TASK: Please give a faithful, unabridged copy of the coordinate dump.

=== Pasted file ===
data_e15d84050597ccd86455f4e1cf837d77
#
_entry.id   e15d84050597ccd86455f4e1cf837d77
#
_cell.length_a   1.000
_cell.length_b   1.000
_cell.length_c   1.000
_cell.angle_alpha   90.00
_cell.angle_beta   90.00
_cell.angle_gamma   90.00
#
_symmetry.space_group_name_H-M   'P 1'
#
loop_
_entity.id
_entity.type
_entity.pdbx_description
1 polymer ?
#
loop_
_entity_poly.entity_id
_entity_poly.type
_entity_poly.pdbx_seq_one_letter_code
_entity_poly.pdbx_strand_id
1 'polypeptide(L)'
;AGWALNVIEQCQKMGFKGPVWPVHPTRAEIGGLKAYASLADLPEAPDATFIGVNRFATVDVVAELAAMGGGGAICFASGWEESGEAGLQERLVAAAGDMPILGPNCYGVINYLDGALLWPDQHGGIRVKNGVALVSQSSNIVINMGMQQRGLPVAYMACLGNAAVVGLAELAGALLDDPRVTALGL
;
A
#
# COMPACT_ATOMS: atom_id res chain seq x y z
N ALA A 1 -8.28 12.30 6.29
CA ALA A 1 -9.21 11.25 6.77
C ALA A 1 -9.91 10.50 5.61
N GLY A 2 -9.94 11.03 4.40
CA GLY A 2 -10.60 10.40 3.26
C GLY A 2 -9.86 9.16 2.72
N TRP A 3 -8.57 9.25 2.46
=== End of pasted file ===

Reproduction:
data_e15d84050597ccd86455f4e1cf837d77
#
_entry.id   e15d84050597ccd86455f4e1cf837d77
#
_cell.length_a   1.000
_cell.length_b   1.000
_cell.length_c   1.000
_cell.angle_alpha   90.00
_cell.angle_beta   90.00
_cell.angle_gamma   90.00
#
_symmetry.space_group_name_H-M   'P 1'
#
loop_
_entity.id
_entity.type
_entity.pdbx_description
1 polymer ?
#
loop_
_entity_poly.entity_id
_entity_poly.type
_entity_poly.pdbx_seq_one_letter_code
_entity_poly.pdbx_strand_id
1 'polypeptide(L)'
;AGWALNVIEQCQKMGFKGPVWPVHPTRAEIGGLKAYASLADLPEAPDATFIGVNRFATVDVVAELAAMGGGGAICFASGWEESGEAGLQERLVAAAGDMPILGPNCYGVINYLDGALLWPDQHGGIRVKNGVALVSQSSNIVINMGMQQRGLPVAYMACLGNAAVVGLAELAGALLDDPRVTALGL
;
A
#
# COMPACT_ATOMS: atom_id res chain seq x y z
N ALA A 1 -8.28 12.30 6.29
CA ALA A 1 -9.21 11.25 6.77
C ALA A 1 -9.91 10.50 5.61
N GLY A 2 -9.94 11.03 4.40
CA GLY A 2 -10.60 10.40 3.26
C GLY A 2 -9.86 9.16 2.72
N TRP A 3 -8.57 9.25 2.46